12 years ago

Greg.
Well, yeah, I guess I didn’t consider that a limited experiment in what would be a major cultural shift on a larger scale would yield actionable results in just a few years.
/sarcasm

Justin Katz
12 years ago

OTL. As I suggested above, I’m not sure it’s worth the effort, but just to pierce the warm hum of your echo chamber, I’ll attempt a reply. No tap dancing — just explanation. You jumped from “your” argument, a personally held opinion, to a universal conclusion that the culture would “slip” in some undefined way. If I allow the possibility that this sentence is something more substantial than a gleeful attempt at “gotcha” rhetoric, then it seems to me that only somebody who has skipped all of the prior discussion could possibly have missed: 1) the definition of the asserted slip: Redefining marriage such that it can incorporate same-sex couples as intrinsic to its meaning will undermine the institution. That a strong culture of marriage is critical to the health of our society. That diminishing something that’s critical to the health of our society contributes to its decline. You can argue these statements, if you like, but unless you’re willing to cede poor reading comprehension, I don’t think you can deny that any fair reading leaves any doubt that this is what I mean by “slip.” 2) The plain and obvious point that I was contextualizing my personal investment in the issue: If I fail in my attempts to convince people of my conclusions, then the outcome will merely be another instance of society decline over which I have limited power. There’s no king complex. That was what I was saying. You then resort to a cheap rhetorical trick by saying, “Note the specificity: the subject of my suggestion is the undermining of marriage, not the equitable treatment of homosexuals.” Neither David’s post nor mine made any reference to homosexuals or their treatment. You drag them into the argument, then claim foul by saying that you never mentioned them. The… Read more »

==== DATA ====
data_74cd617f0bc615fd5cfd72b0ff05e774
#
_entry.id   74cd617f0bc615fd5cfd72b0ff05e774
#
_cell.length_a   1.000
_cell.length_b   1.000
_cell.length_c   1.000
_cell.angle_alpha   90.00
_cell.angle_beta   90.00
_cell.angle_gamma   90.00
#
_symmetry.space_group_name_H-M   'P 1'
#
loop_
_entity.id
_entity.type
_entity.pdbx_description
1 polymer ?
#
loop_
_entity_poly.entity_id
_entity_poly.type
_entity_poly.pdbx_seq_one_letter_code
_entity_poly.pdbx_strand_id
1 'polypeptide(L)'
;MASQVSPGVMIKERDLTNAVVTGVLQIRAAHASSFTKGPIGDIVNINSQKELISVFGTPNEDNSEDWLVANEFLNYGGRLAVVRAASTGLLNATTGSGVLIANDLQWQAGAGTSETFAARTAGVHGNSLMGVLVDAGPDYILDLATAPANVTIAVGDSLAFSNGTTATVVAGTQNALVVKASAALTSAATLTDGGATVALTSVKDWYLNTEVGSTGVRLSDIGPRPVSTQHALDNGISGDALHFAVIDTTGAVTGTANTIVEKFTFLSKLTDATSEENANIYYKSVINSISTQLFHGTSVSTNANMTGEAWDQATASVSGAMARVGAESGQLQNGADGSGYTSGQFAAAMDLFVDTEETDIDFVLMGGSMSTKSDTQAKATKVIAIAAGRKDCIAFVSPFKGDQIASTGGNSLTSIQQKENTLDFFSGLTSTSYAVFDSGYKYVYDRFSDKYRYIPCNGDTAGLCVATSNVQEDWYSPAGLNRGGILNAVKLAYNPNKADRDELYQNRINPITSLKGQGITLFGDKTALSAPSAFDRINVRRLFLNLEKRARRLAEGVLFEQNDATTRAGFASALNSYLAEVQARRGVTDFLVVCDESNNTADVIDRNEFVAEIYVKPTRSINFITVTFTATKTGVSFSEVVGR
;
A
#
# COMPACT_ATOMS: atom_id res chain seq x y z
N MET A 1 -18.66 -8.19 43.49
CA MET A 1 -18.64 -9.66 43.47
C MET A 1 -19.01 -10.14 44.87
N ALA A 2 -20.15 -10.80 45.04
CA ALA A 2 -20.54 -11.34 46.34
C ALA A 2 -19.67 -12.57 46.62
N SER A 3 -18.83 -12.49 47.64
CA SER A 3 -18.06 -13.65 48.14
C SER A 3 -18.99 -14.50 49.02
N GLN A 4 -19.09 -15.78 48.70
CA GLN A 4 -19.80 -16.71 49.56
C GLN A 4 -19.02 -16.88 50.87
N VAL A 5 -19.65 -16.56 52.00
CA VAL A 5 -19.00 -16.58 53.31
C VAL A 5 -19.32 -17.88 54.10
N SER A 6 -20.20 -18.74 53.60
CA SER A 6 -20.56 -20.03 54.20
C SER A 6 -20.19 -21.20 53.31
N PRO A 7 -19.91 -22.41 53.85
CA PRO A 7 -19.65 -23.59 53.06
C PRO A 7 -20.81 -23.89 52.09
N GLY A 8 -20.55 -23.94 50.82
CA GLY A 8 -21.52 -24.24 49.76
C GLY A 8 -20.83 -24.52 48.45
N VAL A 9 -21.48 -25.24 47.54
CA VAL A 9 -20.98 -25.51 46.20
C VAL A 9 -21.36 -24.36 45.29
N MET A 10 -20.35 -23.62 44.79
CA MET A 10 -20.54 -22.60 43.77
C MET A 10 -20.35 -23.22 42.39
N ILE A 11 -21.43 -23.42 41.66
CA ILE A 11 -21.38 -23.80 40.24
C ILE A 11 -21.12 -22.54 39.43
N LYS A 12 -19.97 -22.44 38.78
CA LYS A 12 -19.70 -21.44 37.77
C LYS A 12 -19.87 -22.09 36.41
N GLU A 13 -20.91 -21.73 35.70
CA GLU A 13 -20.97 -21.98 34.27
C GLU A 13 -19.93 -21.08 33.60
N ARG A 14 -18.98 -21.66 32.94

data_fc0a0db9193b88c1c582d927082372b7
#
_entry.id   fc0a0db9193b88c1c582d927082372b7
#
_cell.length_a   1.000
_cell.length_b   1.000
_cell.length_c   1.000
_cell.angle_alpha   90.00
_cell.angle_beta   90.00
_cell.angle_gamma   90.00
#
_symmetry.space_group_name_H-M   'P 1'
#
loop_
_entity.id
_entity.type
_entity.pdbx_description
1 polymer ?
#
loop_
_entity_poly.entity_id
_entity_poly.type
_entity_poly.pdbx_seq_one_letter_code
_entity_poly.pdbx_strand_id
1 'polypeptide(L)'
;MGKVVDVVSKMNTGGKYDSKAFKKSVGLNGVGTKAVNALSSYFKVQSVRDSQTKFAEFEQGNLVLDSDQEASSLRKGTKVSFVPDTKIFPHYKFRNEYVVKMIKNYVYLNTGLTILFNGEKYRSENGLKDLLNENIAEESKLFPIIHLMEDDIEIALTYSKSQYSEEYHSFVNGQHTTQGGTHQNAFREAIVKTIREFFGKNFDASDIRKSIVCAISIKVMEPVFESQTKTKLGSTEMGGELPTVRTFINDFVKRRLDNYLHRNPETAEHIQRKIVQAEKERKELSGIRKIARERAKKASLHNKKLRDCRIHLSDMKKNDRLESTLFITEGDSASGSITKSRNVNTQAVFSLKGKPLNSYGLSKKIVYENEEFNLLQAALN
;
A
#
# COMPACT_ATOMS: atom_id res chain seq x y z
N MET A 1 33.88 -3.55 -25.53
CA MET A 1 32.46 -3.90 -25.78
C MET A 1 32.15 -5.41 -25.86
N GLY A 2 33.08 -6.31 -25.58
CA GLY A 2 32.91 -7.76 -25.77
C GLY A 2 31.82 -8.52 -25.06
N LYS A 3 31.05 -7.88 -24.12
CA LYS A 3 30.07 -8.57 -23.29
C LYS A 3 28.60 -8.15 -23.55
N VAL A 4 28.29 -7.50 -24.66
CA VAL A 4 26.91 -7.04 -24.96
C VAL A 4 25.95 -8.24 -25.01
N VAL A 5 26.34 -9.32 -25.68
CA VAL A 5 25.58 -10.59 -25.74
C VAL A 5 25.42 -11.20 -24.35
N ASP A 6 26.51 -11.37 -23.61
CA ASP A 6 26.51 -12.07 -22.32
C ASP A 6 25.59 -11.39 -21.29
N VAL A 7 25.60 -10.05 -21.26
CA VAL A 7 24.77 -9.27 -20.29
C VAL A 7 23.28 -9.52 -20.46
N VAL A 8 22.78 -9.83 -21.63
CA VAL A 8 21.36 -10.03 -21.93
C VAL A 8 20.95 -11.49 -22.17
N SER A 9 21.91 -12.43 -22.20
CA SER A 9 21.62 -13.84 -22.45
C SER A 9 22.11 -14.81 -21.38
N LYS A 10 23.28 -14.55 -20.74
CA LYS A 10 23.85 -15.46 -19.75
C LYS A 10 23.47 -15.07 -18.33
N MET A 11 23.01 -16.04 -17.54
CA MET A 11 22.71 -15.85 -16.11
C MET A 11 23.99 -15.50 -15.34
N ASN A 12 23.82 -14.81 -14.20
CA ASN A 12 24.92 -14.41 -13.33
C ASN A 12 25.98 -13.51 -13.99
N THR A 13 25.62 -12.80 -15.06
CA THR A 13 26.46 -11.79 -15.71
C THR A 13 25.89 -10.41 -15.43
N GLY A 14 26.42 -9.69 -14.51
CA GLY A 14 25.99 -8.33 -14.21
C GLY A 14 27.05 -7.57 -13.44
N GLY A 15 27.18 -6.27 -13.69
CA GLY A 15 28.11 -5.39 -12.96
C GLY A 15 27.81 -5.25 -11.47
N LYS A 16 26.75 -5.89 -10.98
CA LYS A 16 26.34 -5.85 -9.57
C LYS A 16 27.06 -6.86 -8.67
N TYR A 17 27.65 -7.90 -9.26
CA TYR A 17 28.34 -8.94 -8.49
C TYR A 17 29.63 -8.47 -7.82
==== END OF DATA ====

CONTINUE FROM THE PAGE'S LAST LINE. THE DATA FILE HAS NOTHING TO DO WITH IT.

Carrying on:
OldTimeLefty
12 years ago

Justin,
Who are you, Mussolini? What Chutzpah, telling me that since your last post has cleared up the matter I may now proceed in one of two ways which you then define for me. It’s a tired, cheap assed rhetorical trick to drag in a straw man argument, then argue against it rather than take on the actual proposition… You seem to love straw man arguments, perhaps because it’s so easy for you to argue against yourself. Let’s remember that you said, “If my arguments don’t persuade enough people, well then, that’s just one more slip in the gradual decline of our culture.” I didn’t.
Wiggle, wiggle little star, Thinking half thoughts from afar.
OTL

Justin Katz
12 years ago

Fine, you went with option number 3:
3. Continue to avoid the substantive conversation by treating the conversation as a delibration on my rhetorical strategy.
That being your choice, I’ll leave you to your echo chamber. Feel free to invite me back in with a comment on the topic of this post that’s worth responding to.

rhody
rhody
12 years ago

Forget it, OTL. You’re gargling on the same vinegar I have to attempting to have a rational discussion on this particular issue with this particular individual.
Flick that dustspeck off your lapel and move on.